When Jule Zacher, a 48-year-old software consultant, decided to take a new job in Silicon Valley last September, she was both elated and torn. The new position was terrific, but it meant leaving behind “a quintessential Toronto home, a beautiful house and yard that I had redone from top to bottom.”

At first, she thought about selling, but quickly realized she could make more money by renting it. “I can save that as a retirement investment, and defer any tax implication,” she says. She found CHBO, or Corporate Housing By Owner, a website that charges property owners a $279 fee to advertise to corporate relocaters. Within two weeks, she had a six-month lease with a tenant paying $5,000 per month, covering her expenses while she builds her new life in California.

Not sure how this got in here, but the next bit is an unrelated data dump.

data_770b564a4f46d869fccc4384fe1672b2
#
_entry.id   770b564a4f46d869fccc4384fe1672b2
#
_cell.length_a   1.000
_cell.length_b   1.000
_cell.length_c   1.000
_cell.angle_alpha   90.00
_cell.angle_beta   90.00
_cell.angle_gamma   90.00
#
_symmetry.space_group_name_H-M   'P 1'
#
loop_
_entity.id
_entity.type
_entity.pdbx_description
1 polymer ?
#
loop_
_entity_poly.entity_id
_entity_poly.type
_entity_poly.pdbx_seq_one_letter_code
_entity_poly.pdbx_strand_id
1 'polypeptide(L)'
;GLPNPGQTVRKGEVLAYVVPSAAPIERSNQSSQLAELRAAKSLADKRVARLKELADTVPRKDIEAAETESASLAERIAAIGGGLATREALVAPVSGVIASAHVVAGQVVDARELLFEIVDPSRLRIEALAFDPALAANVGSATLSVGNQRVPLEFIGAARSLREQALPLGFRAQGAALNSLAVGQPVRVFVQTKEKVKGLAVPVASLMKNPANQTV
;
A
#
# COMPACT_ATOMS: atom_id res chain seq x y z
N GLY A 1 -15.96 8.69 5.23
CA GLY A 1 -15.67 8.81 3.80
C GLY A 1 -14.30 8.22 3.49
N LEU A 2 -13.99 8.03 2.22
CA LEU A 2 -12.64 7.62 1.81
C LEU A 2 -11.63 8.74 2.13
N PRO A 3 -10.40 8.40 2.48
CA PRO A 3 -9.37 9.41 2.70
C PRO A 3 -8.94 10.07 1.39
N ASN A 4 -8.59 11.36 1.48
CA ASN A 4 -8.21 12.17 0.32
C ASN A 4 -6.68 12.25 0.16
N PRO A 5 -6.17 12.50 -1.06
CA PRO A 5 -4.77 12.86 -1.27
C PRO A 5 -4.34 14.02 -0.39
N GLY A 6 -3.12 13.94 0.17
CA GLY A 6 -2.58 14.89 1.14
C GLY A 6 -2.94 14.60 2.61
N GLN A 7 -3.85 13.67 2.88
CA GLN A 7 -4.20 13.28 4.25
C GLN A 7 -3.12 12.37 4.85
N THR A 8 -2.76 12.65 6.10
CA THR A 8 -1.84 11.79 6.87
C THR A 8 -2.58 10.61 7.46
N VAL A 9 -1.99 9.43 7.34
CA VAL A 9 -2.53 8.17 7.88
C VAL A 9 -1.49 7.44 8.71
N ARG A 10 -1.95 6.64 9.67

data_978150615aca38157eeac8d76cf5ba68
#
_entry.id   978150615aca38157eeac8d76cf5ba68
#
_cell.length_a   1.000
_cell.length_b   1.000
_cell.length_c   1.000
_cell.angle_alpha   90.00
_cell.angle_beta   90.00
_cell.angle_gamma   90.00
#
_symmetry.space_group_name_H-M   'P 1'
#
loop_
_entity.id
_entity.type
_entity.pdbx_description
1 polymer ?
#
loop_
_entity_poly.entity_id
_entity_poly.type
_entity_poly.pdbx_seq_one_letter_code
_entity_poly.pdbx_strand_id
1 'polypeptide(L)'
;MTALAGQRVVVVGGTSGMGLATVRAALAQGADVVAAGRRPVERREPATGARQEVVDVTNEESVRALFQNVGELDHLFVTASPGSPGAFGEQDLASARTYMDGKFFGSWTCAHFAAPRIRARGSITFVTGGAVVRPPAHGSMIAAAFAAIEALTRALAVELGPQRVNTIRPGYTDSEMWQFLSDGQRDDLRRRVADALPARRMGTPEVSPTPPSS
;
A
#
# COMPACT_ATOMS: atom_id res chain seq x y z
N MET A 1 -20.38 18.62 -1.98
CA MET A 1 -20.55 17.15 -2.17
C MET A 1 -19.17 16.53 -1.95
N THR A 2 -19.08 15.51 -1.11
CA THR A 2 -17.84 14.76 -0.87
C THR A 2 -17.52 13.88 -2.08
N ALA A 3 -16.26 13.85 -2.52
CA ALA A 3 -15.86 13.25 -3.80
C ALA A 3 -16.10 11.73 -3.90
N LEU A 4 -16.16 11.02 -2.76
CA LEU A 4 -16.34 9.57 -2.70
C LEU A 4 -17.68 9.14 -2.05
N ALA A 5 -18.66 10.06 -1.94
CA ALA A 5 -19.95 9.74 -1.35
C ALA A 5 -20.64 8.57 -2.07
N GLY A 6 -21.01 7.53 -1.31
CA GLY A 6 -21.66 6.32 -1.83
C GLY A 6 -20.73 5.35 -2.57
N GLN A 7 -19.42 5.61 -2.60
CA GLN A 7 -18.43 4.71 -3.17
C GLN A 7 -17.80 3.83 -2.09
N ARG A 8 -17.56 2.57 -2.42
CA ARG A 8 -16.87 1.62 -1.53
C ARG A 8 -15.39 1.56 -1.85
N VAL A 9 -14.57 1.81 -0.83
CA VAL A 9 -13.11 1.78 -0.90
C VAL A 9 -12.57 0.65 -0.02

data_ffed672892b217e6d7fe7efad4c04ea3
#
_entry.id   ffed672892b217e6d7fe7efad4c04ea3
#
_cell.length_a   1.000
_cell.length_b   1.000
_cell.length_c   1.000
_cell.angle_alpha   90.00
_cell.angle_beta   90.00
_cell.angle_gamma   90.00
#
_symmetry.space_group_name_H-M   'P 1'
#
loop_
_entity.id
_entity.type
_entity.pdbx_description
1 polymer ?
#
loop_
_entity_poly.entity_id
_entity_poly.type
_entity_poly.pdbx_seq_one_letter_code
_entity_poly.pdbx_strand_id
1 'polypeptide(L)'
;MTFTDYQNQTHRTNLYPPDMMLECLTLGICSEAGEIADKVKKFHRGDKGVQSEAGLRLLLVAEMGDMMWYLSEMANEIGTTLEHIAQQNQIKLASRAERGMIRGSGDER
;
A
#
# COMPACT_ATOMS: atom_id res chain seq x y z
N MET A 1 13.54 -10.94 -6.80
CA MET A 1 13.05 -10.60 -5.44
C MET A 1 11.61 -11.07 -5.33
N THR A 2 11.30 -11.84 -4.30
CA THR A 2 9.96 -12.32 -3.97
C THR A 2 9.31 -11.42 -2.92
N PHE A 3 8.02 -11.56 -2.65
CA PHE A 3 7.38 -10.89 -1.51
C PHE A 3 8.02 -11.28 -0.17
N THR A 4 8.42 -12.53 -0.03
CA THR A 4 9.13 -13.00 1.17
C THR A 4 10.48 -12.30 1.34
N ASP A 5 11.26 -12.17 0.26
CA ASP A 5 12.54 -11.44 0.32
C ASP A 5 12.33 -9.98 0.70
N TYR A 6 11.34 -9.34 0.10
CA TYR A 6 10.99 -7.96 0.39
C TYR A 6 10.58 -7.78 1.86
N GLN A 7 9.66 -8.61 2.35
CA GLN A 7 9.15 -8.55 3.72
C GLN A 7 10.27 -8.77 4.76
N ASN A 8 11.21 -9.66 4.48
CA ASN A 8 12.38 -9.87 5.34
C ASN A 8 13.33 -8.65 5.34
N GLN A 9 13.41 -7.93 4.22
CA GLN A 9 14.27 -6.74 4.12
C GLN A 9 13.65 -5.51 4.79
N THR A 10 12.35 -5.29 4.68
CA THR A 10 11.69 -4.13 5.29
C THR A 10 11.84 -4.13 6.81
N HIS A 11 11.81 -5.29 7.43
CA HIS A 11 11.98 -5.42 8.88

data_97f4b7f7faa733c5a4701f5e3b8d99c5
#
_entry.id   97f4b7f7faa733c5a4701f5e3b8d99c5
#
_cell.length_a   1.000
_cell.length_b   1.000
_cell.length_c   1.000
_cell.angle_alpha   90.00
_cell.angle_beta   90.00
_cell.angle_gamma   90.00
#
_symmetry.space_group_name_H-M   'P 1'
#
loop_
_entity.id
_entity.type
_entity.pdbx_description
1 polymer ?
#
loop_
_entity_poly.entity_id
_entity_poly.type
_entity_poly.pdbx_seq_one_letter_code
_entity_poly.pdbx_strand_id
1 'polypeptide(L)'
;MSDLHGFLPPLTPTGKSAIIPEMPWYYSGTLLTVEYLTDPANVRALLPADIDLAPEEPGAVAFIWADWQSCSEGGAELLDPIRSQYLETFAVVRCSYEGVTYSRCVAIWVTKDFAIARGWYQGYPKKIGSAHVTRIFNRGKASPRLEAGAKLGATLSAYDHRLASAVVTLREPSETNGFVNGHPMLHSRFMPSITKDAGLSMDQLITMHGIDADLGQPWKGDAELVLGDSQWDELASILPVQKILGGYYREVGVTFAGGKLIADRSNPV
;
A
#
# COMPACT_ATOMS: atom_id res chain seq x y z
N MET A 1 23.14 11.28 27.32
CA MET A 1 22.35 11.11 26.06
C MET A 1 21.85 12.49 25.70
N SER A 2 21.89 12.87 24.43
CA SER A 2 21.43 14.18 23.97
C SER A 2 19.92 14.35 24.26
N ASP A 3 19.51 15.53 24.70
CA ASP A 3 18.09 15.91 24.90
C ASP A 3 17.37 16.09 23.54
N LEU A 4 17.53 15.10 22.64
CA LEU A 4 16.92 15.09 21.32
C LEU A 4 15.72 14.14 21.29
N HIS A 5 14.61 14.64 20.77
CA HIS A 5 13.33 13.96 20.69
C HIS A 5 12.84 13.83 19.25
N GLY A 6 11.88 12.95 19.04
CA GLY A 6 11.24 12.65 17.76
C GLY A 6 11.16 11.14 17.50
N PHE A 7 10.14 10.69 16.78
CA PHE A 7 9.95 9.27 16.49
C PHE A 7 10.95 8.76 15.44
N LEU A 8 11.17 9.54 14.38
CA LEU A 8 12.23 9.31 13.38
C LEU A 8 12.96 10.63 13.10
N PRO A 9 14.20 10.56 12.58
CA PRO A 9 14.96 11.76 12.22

Add Zacher to the growing list of accidental landlords. Some rent their homes outright, or just their basement; others are taking in boarders. What they have in common is that they’re suddenly sizing up their abodes as a source of cash, not just a place to put their feet up and watch Dancing with the Stars.